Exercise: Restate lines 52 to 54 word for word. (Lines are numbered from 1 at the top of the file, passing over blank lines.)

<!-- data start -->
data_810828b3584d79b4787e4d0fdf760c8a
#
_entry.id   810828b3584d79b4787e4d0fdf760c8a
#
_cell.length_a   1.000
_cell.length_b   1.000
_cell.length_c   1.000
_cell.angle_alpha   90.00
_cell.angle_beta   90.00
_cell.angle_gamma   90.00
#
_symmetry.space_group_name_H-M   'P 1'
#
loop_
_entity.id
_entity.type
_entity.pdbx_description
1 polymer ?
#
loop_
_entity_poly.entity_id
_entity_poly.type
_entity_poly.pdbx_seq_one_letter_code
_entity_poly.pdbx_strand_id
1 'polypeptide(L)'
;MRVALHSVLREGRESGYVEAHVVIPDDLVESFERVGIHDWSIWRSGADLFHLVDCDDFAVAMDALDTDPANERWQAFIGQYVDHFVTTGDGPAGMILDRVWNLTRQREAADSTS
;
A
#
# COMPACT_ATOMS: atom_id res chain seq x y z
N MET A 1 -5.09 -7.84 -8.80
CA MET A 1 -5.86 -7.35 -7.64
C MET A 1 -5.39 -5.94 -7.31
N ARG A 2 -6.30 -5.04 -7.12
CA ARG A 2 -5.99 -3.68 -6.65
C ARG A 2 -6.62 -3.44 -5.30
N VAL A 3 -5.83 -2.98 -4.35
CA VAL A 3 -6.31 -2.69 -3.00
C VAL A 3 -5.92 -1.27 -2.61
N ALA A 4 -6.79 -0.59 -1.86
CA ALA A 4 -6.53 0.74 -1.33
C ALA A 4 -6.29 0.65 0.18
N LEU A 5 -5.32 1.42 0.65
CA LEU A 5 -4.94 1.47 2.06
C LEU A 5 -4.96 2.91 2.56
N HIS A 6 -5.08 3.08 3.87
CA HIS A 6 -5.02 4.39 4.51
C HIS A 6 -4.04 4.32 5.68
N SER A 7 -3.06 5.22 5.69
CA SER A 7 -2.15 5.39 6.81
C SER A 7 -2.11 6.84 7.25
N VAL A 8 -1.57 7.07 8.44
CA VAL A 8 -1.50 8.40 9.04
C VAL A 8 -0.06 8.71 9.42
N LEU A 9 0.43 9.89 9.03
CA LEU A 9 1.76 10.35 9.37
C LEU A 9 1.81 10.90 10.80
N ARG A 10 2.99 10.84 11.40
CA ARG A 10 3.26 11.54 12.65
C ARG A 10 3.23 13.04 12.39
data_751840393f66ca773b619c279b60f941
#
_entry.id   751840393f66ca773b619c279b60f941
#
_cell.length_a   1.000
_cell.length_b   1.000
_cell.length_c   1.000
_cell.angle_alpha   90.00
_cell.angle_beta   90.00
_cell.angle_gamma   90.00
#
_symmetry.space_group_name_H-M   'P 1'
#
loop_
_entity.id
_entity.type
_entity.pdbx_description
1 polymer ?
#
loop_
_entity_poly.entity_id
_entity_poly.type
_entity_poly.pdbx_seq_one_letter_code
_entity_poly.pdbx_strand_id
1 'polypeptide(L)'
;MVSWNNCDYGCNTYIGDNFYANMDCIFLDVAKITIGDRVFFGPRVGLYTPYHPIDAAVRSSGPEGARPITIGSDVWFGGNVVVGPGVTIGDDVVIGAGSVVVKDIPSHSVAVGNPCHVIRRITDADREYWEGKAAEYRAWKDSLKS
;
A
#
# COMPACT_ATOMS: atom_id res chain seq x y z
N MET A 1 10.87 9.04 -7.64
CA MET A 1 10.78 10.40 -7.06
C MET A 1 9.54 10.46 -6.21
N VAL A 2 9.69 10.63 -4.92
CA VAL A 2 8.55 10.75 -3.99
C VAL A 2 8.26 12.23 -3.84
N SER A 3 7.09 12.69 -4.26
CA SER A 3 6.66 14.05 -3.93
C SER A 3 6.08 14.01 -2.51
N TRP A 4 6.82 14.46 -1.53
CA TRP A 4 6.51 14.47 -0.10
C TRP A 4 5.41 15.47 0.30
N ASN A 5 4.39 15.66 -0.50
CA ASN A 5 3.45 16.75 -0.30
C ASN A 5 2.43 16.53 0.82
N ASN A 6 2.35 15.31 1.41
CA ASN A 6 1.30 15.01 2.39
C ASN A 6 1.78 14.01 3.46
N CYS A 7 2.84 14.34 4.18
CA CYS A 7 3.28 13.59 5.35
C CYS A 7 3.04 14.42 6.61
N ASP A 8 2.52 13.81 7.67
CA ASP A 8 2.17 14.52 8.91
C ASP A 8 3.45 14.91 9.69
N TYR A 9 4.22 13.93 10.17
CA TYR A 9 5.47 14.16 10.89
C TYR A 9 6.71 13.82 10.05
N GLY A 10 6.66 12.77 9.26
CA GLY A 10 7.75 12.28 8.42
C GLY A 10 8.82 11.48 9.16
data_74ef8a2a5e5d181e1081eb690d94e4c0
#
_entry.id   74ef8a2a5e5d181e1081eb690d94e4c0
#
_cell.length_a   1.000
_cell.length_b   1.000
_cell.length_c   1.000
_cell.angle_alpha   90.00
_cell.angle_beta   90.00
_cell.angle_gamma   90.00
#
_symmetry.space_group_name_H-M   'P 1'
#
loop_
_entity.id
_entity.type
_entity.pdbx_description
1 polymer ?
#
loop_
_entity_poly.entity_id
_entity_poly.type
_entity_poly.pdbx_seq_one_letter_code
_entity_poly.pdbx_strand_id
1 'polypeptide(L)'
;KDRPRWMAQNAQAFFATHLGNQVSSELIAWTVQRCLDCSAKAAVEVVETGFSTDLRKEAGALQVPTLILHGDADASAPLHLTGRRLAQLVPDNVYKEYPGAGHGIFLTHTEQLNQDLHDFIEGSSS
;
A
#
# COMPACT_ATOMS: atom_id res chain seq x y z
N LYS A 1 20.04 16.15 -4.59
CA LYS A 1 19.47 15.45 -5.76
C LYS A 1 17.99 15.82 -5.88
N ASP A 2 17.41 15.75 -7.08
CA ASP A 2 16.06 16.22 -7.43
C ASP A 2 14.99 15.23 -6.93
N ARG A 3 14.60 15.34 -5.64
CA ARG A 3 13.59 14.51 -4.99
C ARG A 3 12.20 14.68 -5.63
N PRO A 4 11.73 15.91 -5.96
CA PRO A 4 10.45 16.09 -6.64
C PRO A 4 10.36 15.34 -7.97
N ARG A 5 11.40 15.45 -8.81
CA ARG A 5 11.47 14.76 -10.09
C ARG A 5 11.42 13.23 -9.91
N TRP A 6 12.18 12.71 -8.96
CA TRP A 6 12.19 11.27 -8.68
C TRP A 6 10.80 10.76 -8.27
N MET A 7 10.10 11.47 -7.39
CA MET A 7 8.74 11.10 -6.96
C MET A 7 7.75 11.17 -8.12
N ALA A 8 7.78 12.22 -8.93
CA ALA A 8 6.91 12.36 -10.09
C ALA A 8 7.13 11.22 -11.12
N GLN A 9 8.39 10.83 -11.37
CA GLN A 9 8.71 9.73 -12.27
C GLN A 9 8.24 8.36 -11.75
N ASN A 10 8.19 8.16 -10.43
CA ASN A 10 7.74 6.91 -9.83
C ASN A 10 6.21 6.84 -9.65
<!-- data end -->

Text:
N VAL A 8 -1.57 7.07 8.44
CA VAL A 8 -1.50 8.40 9.04
C VAL A 8 -0.06 8.71 9.42